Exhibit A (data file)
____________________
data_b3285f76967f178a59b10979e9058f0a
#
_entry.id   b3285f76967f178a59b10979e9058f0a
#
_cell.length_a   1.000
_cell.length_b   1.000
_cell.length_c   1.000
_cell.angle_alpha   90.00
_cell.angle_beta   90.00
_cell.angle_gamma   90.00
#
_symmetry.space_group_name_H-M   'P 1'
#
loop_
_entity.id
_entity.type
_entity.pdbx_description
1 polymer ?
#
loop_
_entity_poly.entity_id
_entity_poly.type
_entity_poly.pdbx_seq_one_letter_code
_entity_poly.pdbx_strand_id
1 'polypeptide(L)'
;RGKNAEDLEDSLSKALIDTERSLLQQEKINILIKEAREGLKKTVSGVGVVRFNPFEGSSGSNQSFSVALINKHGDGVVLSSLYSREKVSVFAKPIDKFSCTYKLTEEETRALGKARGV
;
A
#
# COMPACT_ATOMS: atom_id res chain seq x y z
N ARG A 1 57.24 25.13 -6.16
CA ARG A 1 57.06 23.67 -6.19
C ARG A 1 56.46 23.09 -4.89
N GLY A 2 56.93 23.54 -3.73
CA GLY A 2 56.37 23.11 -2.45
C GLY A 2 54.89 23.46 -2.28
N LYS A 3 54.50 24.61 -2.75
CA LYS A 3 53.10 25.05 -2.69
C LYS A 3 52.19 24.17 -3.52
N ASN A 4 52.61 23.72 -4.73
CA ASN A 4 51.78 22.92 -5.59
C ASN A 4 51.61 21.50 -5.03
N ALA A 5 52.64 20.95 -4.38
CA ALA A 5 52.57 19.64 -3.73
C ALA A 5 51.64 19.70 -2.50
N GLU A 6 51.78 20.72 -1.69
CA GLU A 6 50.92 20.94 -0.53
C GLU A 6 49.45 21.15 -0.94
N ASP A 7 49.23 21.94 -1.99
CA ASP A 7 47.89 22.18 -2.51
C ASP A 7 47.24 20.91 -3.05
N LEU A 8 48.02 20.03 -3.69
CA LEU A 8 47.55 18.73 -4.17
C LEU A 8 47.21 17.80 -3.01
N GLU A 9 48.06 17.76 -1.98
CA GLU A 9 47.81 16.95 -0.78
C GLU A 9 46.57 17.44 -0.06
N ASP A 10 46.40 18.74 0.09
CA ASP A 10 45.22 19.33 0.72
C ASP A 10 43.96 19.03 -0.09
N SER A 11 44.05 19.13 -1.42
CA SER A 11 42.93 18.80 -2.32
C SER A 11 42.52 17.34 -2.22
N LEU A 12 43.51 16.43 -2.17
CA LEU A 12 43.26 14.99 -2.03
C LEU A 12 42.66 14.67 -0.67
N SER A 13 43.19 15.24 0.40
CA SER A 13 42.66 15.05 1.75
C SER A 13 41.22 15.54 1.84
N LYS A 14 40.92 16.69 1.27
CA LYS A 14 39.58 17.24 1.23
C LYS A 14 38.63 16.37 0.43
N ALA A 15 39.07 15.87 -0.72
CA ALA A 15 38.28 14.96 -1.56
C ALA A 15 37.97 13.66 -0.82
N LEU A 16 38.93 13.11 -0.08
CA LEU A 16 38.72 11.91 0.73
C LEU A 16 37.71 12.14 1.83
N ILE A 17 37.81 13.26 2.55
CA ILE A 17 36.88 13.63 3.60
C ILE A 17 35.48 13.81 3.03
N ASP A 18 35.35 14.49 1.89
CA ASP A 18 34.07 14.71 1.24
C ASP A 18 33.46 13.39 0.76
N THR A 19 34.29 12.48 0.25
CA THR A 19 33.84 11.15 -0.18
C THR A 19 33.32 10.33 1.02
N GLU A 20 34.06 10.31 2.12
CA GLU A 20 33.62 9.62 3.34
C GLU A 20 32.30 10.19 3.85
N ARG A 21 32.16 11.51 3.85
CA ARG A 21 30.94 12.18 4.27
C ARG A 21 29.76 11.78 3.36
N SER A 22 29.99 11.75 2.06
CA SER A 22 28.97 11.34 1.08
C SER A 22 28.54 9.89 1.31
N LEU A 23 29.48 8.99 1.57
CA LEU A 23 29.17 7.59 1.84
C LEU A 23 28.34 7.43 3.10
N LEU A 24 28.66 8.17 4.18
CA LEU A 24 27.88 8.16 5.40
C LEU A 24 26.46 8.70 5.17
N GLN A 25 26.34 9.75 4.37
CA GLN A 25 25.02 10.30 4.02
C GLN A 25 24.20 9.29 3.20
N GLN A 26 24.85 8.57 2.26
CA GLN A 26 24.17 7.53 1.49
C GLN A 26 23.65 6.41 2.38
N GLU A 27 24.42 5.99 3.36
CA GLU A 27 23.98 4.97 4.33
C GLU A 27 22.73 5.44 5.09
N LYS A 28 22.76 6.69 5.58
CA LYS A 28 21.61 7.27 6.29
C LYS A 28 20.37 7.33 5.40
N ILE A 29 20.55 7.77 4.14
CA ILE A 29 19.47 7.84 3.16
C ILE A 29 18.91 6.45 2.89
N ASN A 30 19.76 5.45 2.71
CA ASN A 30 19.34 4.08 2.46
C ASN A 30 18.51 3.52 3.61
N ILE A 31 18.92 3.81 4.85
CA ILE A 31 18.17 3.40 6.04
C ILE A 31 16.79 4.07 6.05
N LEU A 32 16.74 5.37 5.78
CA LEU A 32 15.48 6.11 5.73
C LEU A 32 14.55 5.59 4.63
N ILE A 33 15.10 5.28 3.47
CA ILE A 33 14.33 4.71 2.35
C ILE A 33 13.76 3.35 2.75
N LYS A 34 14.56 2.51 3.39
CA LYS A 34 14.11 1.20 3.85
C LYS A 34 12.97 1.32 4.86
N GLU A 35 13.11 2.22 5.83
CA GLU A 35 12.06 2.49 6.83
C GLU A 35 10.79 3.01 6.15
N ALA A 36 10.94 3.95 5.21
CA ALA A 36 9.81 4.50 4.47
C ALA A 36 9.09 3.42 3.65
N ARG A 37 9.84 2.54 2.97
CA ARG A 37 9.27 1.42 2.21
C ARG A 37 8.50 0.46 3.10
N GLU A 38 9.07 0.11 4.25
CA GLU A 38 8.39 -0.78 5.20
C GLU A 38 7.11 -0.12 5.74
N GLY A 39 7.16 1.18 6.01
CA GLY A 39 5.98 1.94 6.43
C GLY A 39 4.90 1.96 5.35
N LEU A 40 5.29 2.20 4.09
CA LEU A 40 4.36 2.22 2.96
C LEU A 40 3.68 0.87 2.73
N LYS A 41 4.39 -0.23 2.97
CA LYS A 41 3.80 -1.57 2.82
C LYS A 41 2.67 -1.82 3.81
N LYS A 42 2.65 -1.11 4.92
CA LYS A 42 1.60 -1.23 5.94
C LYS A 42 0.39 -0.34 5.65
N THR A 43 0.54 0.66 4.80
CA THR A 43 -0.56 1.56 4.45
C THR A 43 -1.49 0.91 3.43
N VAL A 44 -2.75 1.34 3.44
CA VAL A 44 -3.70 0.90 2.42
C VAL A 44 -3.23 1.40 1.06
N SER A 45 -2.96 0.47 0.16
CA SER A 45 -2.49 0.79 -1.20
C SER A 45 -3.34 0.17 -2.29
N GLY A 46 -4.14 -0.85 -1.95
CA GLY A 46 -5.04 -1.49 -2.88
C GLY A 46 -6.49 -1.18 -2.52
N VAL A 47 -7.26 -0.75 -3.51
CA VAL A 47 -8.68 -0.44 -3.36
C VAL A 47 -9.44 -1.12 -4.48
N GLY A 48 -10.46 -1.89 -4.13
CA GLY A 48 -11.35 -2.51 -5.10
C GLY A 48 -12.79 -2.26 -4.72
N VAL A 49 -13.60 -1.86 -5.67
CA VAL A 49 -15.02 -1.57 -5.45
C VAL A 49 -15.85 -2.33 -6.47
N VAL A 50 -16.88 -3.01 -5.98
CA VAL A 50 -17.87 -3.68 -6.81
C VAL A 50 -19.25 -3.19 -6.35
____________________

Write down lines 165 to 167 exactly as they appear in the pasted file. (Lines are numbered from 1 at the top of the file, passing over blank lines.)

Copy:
C SER A 45 -3.34 0.17 -2.29
N GLY A 46 -4.14 -0.85 -1.95
CA GLY A 46 -5.04 -1.49 -2.88